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Ethiopia’s Tigray conflict: PM says Eritrea will withdraw troops from region | World News

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Eritrea will pull its troops out of the Tigray region, Ethiopia’s prime minister Abiy Ahmed has said.

The soldiers have been supporting Ethiopia’s government forces in its protracted conflict against the Tigray People’s Liberation Front (TPLF) – the regional ruling party.

The crisis erupted in early November, around a year after Mr Ahmed received the Nobel Peace Prize for resolving a two-decade conflict with Eritrea.

Under growing international pressure to address reports of human rights abuses during the conflict, Mr Ahmed said on Twitter: “Eritrea has agreed to withdraw its forces out of the Ethiopian border.”

He issued the statement during a visit to Eritrea’s capital, Asmara, for talks with President Isaias Afwerki.

Eritrea, whose government has not acknowledged its troops are in Tigray, has not yet confirmed the withdrawal.

Image:
The location of Tigray within Ethiopia. Eritrea is to the north of the red area

Mr Ahmed confirmed on Tuesday that troops from Eritrea had entered Tigray during the conflict, the first such acknowledgement after months of denials.

He told parliament Eritrean troops had crossed into Tigray because they feared an attack by TPLF forces, adding that the soldiers had said they would leave when Ethiopia’s military was able to control the border.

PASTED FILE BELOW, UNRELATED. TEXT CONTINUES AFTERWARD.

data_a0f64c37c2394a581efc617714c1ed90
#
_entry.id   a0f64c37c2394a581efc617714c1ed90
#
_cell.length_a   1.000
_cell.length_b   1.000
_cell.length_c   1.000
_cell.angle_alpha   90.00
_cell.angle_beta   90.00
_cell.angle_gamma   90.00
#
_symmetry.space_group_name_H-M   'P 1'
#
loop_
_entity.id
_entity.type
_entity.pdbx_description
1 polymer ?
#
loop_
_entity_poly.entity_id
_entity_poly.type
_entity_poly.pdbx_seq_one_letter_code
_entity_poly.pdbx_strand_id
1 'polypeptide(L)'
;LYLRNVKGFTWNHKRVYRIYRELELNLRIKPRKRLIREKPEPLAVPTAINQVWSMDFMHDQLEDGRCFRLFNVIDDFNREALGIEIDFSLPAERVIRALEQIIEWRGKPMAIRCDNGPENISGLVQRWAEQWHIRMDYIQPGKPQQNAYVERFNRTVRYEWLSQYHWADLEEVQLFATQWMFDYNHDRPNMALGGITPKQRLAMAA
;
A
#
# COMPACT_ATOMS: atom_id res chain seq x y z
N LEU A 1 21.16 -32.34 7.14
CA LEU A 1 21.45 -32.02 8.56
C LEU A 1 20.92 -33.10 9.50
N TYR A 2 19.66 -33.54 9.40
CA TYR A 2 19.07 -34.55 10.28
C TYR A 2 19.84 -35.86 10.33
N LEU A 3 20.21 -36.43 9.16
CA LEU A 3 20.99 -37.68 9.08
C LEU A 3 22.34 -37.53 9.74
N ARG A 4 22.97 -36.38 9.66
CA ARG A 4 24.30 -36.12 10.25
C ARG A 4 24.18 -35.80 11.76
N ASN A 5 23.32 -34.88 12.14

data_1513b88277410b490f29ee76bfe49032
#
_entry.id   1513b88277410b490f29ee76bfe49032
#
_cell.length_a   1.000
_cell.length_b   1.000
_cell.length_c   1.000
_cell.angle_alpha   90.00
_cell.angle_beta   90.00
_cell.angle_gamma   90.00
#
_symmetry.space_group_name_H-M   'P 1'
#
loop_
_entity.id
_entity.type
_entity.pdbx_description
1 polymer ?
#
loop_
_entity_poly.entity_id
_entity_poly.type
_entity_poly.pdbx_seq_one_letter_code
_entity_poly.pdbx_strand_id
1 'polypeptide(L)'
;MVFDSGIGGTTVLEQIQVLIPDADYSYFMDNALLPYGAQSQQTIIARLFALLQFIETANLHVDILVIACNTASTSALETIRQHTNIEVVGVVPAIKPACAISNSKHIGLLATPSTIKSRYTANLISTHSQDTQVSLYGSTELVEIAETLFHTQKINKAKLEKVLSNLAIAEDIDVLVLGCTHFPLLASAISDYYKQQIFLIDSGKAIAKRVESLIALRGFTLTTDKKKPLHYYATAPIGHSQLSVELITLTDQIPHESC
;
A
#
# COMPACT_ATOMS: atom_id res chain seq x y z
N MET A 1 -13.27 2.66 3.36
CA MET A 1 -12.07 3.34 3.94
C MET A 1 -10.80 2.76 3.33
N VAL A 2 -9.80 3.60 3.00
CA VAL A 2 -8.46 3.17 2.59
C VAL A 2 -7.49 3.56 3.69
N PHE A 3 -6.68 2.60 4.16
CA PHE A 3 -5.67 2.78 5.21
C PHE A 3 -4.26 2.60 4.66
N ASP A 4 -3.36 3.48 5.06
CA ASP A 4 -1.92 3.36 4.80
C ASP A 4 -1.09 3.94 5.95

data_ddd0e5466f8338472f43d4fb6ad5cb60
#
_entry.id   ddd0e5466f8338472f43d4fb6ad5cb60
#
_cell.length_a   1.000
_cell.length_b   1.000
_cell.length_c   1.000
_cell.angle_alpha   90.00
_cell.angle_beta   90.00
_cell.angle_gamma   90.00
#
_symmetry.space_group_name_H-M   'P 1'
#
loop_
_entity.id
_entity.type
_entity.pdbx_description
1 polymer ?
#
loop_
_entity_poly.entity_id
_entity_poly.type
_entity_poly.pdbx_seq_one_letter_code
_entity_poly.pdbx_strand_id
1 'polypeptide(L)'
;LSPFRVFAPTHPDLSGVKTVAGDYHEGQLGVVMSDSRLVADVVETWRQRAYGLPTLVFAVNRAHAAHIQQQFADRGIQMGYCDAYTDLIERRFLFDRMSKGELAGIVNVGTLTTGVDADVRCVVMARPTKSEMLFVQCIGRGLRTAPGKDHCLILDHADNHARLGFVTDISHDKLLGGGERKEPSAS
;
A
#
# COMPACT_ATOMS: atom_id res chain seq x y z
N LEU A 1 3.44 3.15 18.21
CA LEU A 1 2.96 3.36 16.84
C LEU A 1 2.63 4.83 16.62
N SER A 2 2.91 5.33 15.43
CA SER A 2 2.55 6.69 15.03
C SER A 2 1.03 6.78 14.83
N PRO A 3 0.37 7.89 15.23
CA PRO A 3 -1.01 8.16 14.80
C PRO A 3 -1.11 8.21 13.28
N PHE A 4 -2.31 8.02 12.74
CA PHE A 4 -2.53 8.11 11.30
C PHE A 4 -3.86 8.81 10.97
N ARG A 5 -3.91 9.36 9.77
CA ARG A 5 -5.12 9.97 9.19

The PM also acknowledged there had been atrocities such as rape during the conflict.

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Ethiopia’s Tigray conflict: ‘I have no bed’

Last month the US accused the Ethiopian government of waging a systematic campaign of ethnic cleansing – destroying villages and making thousands of people homeless.

Tens of thousands have fled Tigray into Sudan since early November, with the United Nations (UN) predicting 200,000 will have fled within six months.

In November, the UN said 6,000 refugees were entering Sudan every day, with more than 60,000 having crossed over so far.

US President Joe Biden sent Senator Chris Coons as an emissary to Ethiopia this week, who has said he is optimistic there will be humanitarian access to the region soon.

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